FORT ANN — The state will take a closer look at a well contamination case that has been linked to manure from a next-door farm.
DEC had already visited Adam Tracy’s Clay Hill Road farm several months ago. Since Tracy has fewer than 200 cows (he has about 20), the state’s regulations about manure control do not apply. DEC officials said they also did not see any “direct evidence” that the manure was affecting the stream that runs through the farm, but they did not test the water.
The well of Tracy’s neighbor had tested positive for E. coli, but Tracy’s well passed the same test.
Neighbor Deborah Witherell hired an engineer herself to investigate the cause of her well contamination. He determined the most likely culprit was piles of manure from Tracy’s cows. He observed piles of manure next to and partially in the stream.
The stream also tested at 5,800 cfu/100 ml. of E. coli before crossing the farm. But when it leaves the farm, E. coli was recorded at 58,000 cfu/100 ml.
Any amount of E. coli — even 1 cfu/100 ml — is considered unsafe in drinking water.
When Witherell could not get DEC or anyone else to make Tracy remove the manure, she sued him in civil court.
But now, increased interest in the situation has convinced DEC officials to look again, they said.
“DEC does not typically regulate small farms through a permit program. However, DEC is responsible for protecting all NYS waters, including this stream and groundwater, and does have the authority to take action if a small farm causes or contributes to a violation of state water quality standards,” the agency said in a statement.
Now DEC will use that authority, the agency said.
“Based on recently raised concerns, DEC will undertake a wet weather investigation in the near future and has coordinated with the local and state health departments regarding the well water concerns,” the agency said.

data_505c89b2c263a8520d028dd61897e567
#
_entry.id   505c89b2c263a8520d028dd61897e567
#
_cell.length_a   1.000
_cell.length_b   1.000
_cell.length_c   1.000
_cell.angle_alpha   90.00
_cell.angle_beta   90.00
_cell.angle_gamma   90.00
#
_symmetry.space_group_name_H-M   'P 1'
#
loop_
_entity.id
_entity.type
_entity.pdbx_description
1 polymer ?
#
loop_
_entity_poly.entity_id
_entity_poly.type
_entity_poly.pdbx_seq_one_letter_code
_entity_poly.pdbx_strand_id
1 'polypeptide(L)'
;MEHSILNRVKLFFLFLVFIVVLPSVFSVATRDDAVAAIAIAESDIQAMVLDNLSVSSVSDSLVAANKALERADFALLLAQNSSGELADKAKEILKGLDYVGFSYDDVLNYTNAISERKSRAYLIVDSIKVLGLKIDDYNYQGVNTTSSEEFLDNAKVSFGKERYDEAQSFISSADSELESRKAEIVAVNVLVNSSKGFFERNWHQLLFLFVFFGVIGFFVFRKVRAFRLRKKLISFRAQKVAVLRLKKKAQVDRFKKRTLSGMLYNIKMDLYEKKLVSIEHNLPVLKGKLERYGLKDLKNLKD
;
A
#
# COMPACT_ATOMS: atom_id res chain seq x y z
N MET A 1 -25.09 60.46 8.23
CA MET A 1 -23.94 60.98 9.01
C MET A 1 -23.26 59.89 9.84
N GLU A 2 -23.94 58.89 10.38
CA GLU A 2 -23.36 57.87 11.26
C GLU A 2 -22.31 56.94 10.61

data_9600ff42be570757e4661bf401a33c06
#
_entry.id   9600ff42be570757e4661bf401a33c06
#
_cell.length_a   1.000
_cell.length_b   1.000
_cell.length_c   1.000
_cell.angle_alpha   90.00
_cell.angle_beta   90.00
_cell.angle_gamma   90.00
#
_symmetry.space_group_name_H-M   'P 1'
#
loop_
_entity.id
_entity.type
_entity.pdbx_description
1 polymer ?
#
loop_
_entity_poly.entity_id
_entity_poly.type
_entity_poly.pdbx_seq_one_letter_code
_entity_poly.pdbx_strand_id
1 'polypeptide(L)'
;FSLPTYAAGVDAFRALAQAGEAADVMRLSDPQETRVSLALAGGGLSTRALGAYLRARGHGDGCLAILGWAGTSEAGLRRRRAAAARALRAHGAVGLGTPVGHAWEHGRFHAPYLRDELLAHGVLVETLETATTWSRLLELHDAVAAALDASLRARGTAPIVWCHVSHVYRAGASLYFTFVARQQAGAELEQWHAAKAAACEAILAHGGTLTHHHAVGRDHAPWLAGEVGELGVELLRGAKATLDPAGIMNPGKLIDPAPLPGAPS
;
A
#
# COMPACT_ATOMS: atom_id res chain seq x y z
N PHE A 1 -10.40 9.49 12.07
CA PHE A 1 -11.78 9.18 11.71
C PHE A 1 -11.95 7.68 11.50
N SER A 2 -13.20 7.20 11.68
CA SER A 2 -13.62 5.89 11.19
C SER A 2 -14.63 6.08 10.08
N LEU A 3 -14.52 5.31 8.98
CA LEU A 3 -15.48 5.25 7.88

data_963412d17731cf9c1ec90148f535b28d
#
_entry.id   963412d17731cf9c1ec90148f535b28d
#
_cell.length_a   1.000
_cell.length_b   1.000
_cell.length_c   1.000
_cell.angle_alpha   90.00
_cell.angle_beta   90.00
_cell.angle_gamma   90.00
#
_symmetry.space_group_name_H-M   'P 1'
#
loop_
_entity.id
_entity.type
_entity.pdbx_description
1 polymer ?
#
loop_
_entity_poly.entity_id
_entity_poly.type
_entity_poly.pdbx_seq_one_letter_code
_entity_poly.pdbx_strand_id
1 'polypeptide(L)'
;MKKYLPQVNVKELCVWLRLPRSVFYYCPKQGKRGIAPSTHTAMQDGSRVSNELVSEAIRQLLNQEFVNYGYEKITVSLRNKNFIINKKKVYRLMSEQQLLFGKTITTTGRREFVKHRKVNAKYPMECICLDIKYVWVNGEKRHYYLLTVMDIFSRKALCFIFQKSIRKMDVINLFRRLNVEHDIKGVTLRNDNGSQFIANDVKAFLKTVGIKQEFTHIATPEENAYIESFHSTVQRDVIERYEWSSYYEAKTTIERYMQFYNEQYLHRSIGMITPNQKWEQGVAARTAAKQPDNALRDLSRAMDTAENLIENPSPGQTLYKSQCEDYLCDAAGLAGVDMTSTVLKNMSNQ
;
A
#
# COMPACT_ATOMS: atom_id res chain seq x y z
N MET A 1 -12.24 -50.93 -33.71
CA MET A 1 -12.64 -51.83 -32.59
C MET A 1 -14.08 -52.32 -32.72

In the meantime, Witherell paid for an ultraviolet light system, which kills E. coli bacteria when the water enters her house.
Tracy has an ultraviolet light system on his drinking water too, which could explain how his water passed the E. coli test. However, he says he does not use the ultraviolet light system because of the expense; the UV bulb must be replaced each year and costs more than $200.
He has three children, the youngest of whom is 6. He cites them as proof that he is taking care: He would not risk them by letting them drink contaminated water, he said.
He expected DEC to prove his innocence when workers came to his property months ago, he said. He believes his safe well test prove that his cows are not contaminating his neighbor’s well. However, Witherell’s engineer said her septic system could not be at fault. If he is correct, that leaves only the manure, or Tracy’s septic system, as the potential culprits.
An expensive genetic test could be the only way to find out, the engineer said. A genetic test was used when E. coli killed two people and sickened dozens of others at the Washington County Fair in 1999, and it found that contamination likely came from one of the fairgrounds’ septic systems. The test could not rule out the possibility that heavy rain had washed manure into the well, but found that the exact type of E. coli in the well was the type found in a nearby septic system, according to the Department of Health.